Truth as Resisting the Longing for Return

Yeonmi Park, in telling of her escape from life in North Korea, describes the depth to which she was shaped by North Korean propaganda. Though starvation and cannibalism were commonplace at the time of her birth, Park says she presumed she was living in the best country on earth, a socialist paradise. She presumed that all countries and peoples worshipped the Dear Leader, and that North Koreans had nothing to envy but were the envy of the world. She describes the great pride and gratitude she felt in being among the chosen. She viewed the Dear Leader with pure love and knew nothing of what she was deprived. She had never seen a map of the world and had no concept she was Asian – she just knew she was of the race of Kim. Time is not marked by B.C. and A.D. but begins with the birth of the Kim dynasty. There is no history before this beginning. Concepts such as love or freedom, which one might assume are instinctive, she claims are nonexistent in North Korea. She says, there is no concept of romantic love but all affection is directed to Kim Jong-un. So not only love between wife and husband but between mother and daughter or between family members or between friends is forbidden. Even love for the self is denied. The Dear Leader is the center and definition of all affection. Thus, when she saw the film Titanic, an alternative world began to open to her. She describes North Korea as if it existed on another planet. Good and evil, in this Animal Farm like society (the book that opened her eyes), are subject to engineering and manipulation, such that it becomes clear that human thought can be shaped to any mold by the form of life to which it is subjected.[1]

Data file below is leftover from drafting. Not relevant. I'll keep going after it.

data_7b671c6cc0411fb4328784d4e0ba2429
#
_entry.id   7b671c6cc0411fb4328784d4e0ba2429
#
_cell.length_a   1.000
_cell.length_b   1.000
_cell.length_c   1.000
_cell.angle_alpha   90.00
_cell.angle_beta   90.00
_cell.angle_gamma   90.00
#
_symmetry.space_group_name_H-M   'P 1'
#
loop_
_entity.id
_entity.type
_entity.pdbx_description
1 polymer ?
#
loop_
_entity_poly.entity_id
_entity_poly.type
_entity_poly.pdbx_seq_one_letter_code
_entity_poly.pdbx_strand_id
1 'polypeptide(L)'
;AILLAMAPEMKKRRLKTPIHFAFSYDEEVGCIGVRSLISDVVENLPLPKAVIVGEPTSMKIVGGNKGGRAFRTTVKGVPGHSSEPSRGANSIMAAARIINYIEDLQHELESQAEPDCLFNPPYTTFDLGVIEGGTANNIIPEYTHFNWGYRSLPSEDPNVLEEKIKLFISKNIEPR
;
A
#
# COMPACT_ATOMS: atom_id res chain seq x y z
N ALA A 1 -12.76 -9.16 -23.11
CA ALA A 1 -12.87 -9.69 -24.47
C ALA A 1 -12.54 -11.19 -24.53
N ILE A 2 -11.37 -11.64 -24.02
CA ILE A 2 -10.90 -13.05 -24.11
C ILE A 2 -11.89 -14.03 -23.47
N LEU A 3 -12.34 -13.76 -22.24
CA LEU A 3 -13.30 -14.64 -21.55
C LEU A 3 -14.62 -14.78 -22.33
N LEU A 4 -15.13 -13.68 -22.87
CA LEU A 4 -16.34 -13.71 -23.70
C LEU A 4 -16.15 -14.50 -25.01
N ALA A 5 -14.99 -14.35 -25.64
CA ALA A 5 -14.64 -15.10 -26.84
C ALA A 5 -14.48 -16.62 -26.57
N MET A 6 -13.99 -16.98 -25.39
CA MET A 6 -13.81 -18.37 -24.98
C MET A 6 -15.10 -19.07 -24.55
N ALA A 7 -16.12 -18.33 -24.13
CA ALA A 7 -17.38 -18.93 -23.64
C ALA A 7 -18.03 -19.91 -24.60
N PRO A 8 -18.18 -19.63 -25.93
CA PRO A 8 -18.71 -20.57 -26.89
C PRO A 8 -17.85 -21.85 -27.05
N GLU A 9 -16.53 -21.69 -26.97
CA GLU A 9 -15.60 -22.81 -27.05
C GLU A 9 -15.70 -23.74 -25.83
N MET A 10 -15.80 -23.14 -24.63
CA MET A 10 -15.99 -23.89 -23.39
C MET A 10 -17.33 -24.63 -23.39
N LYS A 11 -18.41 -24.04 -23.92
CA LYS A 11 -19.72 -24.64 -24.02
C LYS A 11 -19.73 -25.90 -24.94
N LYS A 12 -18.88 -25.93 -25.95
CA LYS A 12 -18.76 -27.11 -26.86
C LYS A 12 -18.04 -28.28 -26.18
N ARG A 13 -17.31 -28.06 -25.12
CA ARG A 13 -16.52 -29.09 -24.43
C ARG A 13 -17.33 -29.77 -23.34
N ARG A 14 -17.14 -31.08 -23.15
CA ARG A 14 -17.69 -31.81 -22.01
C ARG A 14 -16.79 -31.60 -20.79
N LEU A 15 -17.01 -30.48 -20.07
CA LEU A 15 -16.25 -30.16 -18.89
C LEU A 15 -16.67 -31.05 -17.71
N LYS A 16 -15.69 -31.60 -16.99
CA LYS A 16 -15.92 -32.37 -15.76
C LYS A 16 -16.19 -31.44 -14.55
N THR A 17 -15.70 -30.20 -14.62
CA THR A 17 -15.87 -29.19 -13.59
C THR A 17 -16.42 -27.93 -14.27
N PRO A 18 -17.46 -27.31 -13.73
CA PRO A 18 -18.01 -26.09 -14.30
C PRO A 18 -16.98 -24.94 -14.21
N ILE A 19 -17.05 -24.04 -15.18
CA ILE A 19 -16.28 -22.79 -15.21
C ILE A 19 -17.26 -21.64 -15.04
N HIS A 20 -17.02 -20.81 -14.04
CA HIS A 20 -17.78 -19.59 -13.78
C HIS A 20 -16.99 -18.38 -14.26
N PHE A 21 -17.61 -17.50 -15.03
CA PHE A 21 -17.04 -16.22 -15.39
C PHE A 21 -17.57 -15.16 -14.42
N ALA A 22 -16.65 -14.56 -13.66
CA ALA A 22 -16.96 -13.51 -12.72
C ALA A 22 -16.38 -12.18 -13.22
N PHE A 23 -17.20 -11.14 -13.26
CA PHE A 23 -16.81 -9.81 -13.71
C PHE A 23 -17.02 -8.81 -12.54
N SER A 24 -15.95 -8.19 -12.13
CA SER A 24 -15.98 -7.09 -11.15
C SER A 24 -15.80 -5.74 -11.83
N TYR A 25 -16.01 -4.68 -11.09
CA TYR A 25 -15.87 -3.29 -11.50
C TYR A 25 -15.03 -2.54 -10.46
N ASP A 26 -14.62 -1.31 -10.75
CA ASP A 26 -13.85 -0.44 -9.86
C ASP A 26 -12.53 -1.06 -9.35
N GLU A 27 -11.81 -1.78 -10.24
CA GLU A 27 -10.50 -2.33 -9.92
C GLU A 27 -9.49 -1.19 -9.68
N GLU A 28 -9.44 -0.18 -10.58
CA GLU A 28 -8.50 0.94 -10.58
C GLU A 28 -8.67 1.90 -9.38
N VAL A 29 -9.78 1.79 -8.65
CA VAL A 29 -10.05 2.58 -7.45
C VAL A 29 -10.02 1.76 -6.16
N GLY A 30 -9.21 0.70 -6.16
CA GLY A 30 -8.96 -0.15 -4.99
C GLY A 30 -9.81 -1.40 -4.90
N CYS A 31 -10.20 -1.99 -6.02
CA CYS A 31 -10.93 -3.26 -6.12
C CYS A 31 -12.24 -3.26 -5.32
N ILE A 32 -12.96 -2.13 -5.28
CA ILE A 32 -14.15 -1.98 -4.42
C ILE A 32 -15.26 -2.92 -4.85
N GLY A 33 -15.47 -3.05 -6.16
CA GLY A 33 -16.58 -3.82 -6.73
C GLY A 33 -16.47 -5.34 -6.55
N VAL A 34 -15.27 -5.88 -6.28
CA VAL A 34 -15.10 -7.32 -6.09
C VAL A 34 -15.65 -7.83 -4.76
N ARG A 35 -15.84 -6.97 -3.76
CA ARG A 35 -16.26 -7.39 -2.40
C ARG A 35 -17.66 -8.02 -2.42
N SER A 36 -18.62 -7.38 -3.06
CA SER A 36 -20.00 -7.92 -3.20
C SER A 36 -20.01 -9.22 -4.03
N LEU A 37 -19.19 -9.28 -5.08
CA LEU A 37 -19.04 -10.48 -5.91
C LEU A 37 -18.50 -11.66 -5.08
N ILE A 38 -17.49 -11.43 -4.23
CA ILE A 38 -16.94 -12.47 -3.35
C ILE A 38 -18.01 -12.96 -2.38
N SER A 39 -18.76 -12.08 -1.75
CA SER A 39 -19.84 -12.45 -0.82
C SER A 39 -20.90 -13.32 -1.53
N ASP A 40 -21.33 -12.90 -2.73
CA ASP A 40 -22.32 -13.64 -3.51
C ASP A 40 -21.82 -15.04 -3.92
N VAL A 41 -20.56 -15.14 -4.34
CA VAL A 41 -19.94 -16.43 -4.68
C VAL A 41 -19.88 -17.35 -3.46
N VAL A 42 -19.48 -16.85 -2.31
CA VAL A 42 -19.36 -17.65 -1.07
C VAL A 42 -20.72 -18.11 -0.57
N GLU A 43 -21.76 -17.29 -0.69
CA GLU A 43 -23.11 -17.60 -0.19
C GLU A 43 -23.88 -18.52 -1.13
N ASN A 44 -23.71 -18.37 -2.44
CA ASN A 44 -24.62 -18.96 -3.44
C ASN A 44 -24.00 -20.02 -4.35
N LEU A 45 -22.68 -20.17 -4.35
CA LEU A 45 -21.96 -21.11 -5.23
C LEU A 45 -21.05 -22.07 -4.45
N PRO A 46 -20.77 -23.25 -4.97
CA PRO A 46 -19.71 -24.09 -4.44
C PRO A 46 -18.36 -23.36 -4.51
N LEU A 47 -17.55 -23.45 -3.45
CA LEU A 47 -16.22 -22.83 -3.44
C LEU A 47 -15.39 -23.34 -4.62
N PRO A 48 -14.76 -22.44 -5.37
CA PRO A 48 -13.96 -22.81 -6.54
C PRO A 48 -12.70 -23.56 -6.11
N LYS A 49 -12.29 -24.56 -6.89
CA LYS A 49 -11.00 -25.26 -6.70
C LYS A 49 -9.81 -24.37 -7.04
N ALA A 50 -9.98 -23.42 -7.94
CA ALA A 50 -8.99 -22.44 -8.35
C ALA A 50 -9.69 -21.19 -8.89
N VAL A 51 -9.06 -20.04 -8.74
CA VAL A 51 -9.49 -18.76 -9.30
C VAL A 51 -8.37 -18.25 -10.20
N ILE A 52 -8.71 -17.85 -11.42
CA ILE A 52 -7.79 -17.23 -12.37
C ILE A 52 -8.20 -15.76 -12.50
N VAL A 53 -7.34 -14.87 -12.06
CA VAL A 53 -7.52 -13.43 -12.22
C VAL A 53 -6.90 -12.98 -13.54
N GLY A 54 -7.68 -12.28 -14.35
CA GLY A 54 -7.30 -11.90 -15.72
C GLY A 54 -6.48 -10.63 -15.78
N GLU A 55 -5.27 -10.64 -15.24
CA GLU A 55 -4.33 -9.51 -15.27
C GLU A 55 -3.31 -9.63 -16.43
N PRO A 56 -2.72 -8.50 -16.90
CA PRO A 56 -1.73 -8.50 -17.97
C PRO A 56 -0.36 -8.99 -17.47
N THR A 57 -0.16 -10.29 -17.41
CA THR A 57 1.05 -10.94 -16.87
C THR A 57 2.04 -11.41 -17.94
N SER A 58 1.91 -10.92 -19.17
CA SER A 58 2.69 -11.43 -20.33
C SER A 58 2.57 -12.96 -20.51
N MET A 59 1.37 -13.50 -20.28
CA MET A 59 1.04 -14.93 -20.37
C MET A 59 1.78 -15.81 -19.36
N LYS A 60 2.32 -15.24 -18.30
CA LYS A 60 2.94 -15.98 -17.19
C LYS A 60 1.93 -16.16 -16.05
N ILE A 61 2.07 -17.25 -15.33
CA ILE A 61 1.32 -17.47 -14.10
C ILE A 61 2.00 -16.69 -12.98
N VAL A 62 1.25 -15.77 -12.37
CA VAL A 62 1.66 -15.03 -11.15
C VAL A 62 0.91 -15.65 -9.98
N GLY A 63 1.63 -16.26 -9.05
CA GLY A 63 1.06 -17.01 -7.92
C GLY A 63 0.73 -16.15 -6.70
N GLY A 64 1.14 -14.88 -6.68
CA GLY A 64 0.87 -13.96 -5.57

In this political moment many have been made aware of this “manufactured consent” (left and right) on the part of cultural elites – and she compares what she encountered at Columbia University and the promotion of political correctness with North Korean tactics, but it is not just that we are all susceptible to deception but there is a shocking depth to the degree deception might be at work upon us. What the North Korean experiment reveals, like the Stalinist and Nazi experiment before it, is that there is no human concept that is not open to manipulation.  One’s basic humanity, experience of the world and of self, what is seen and heard is subject to manipulation and interpretation.

Park quotes the other George Orwell classic, 1984, “He who controls the language controls the thoughts.” Where there are no words for liberty, justice, or human rights, these concepts do not arise – they have to be taught. There is no direct access to a world of truth apart from the filter of language and cultural-political-religious construction. There is no built-in or biological world of instincts and concepts which we might fall back upon. The objects and ideas which make up subjective experience are enmeshed in a world which can be undone or redone. Park says she feels as if she now exists on a different planet and that she is completely disconnected from the person and experience which defined her in North Korea. But then surprisingly, she does not indicate that she completely likes having left this other world and other self behind. She says she longs for home. She longs for this lost world and this lost self but she feels the only way she could return to it is by returning to North Korea and certain death.